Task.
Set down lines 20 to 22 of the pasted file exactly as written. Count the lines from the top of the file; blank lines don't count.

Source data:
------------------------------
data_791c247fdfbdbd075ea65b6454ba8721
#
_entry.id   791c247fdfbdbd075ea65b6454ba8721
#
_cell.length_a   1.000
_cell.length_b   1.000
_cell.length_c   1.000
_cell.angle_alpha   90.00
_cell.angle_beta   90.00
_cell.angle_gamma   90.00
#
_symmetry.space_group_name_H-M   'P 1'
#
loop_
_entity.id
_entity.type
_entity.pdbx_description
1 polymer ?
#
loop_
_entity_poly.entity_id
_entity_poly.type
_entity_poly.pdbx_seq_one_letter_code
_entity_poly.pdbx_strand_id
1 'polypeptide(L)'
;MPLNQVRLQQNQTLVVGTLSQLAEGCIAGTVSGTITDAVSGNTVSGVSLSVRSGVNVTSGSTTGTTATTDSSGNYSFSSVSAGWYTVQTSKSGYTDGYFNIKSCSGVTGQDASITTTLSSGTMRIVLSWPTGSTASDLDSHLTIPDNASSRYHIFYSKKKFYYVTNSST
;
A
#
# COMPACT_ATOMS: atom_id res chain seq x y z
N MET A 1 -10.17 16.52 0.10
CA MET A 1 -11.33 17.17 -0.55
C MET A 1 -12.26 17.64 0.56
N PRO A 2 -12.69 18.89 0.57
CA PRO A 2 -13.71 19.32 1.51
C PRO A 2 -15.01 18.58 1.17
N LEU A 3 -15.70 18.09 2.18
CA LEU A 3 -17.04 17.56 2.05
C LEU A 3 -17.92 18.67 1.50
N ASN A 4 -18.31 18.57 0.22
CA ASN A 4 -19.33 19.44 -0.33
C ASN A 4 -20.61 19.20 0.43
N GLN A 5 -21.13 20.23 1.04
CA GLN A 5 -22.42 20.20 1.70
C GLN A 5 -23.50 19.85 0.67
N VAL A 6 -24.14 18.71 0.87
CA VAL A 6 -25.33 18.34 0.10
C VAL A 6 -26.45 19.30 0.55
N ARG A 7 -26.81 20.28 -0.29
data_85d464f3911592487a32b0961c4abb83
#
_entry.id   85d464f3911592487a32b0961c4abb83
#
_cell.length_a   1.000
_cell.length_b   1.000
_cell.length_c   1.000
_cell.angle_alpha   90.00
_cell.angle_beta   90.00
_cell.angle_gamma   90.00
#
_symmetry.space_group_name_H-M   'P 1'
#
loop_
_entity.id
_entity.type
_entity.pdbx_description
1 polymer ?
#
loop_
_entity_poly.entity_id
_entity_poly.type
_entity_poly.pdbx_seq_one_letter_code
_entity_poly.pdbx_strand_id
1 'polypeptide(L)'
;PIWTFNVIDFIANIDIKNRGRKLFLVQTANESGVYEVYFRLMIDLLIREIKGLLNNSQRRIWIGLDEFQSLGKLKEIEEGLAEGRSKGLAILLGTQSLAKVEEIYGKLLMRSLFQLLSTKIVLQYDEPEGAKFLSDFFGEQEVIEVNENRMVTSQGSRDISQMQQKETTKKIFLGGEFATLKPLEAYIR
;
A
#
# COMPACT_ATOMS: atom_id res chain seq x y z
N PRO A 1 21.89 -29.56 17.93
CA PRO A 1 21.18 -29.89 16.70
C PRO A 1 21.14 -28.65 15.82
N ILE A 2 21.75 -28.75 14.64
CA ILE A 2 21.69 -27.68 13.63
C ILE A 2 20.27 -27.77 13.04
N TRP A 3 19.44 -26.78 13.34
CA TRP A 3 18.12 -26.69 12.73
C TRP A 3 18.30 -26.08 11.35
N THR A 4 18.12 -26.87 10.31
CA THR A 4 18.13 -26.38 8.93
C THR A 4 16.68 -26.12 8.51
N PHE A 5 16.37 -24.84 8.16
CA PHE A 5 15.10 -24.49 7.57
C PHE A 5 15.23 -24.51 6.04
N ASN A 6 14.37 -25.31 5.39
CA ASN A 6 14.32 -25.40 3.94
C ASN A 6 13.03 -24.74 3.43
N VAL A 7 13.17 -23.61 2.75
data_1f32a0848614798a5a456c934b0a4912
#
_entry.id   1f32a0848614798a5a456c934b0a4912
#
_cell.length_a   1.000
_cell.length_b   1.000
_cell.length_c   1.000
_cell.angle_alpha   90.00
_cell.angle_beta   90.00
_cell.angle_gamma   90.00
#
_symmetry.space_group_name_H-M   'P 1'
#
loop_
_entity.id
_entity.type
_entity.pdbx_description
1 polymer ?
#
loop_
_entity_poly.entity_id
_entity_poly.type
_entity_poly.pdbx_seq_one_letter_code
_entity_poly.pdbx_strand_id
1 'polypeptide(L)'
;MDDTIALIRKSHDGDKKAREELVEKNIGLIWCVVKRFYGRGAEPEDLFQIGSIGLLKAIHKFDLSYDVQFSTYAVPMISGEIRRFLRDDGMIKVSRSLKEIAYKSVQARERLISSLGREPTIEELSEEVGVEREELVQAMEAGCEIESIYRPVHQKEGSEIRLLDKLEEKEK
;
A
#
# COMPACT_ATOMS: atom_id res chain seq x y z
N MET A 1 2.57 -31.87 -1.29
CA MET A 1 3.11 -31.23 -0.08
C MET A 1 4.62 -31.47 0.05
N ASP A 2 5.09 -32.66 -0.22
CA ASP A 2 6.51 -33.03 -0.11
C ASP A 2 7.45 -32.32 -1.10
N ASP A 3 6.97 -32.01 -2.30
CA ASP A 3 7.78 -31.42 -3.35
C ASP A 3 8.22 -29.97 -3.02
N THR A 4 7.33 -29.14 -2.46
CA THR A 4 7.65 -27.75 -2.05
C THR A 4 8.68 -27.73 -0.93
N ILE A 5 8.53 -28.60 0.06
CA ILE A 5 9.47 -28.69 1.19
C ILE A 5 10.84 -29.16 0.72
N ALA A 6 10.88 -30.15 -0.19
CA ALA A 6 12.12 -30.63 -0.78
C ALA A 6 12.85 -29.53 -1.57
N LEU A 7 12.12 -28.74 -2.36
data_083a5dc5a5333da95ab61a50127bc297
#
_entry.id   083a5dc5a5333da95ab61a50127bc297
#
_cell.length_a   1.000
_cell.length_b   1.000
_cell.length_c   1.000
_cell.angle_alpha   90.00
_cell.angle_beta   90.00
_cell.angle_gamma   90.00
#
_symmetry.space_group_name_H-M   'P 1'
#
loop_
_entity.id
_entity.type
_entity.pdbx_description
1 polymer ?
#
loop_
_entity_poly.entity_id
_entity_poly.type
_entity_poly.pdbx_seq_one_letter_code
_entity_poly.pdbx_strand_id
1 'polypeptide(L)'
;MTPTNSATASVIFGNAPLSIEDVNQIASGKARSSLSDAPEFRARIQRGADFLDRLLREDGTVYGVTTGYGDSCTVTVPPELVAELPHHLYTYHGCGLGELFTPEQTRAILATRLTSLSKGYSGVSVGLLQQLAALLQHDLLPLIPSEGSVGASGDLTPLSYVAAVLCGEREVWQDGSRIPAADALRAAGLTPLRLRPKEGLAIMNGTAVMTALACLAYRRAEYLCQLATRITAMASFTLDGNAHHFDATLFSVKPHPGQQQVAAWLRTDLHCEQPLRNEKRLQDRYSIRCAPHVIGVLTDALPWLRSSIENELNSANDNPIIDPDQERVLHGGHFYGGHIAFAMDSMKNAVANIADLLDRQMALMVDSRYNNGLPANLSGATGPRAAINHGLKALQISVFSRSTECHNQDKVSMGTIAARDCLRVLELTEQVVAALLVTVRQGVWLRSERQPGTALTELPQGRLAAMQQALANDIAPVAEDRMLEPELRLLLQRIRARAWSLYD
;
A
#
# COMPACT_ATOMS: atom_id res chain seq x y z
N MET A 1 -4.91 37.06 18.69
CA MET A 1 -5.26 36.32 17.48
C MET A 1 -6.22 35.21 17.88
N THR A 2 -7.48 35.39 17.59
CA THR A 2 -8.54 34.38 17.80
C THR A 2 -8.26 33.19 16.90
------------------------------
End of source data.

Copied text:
loop_
_entity_poly.entity_id
_entity_poly.type